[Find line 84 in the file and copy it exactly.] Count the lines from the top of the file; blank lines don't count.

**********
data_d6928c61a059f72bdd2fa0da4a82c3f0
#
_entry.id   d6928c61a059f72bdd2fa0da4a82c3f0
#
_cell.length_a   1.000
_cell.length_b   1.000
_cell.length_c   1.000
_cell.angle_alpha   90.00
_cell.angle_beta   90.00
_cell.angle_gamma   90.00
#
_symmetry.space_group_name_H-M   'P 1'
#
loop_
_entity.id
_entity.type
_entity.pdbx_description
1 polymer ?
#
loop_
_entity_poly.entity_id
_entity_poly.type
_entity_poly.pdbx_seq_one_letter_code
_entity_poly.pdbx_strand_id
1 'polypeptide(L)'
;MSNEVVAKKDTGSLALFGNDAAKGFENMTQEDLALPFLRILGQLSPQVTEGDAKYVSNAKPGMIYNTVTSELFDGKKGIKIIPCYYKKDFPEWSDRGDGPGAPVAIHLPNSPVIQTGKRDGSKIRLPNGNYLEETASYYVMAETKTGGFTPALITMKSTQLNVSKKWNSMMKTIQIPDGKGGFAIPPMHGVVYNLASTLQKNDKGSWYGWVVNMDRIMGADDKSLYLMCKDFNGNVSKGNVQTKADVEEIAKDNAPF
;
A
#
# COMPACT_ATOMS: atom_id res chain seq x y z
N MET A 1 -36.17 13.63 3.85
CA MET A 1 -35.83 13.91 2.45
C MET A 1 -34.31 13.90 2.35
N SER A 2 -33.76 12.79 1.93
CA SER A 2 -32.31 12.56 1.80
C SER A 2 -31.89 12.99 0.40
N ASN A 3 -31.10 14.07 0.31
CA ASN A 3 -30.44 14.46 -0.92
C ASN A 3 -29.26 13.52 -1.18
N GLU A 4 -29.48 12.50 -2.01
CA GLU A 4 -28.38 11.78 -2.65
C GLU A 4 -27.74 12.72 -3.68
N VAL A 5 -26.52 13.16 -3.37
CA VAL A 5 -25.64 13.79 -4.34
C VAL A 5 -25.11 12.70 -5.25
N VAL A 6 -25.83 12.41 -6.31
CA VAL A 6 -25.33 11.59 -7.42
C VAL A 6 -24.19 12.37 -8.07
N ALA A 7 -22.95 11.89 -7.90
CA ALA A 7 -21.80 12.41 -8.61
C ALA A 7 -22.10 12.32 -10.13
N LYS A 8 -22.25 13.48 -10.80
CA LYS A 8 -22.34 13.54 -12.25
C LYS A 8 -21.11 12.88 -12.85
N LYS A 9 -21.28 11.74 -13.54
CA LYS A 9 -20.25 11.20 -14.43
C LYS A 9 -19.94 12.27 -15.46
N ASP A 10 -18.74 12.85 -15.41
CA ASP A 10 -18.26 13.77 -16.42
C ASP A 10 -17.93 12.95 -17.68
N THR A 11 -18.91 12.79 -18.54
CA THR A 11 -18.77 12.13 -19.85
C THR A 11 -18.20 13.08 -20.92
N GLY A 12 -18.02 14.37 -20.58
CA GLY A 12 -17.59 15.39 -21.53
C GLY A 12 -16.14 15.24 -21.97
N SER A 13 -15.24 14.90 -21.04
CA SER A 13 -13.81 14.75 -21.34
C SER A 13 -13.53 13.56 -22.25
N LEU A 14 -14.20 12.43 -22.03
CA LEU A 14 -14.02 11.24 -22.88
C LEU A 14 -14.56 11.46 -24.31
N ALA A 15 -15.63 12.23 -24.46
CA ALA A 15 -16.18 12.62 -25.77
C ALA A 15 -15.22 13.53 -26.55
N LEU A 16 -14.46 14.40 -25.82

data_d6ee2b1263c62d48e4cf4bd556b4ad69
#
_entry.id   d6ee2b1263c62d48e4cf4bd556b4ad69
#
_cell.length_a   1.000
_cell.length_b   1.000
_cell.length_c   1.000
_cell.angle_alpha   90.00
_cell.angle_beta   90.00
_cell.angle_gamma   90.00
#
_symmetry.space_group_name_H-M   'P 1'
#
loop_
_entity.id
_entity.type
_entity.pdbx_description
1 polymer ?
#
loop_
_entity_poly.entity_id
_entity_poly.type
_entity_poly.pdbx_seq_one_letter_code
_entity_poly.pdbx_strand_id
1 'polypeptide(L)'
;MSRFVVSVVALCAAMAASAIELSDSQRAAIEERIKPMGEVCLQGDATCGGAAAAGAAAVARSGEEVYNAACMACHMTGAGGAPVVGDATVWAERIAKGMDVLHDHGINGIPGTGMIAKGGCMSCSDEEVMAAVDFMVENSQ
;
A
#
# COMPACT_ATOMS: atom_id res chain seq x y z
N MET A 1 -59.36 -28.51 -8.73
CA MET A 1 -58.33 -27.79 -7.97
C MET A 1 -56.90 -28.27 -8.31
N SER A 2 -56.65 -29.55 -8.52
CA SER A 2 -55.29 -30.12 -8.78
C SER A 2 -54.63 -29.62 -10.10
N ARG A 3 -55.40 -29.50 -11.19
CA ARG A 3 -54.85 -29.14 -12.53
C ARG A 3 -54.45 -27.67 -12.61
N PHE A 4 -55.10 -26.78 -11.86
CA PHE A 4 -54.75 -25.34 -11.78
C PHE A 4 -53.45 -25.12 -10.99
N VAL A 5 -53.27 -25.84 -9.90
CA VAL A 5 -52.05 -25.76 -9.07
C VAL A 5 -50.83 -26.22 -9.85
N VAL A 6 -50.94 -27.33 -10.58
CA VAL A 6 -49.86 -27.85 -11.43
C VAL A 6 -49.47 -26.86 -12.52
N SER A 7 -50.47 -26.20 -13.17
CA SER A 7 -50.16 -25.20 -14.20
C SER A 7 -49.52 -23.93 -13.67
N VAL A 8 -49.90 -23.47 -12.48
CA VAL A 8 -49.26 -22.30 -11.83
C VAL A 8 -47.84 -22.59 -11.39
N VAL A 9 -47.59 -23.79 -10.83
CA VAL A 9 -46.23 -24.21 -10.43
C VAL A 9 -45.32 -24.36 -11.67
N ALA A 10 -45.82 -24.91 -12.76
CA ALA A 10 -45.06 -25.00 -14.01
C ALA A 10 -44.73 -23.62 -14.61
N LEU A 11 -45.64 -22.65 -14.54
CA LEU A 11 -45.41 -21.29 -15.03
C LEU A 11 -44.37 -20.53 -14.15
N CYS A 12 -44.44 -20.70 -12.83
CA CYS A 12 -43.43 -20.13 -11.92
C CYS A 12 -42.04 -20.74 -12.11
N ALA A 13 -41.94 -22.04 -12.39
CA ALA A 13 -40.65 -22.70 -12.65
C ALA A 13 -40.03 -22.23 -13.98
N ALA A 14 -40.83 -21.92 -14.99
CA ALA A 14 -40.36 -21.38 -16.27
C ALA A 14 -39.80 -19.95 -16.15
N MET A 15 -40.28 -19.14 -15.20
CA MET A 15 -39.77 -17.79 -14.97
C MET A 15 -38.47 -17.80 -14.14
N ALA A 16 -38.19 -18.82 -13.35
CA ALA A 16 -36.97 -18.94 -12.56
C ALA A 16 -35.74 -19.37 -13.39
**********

_cell.angle_alpha   90.00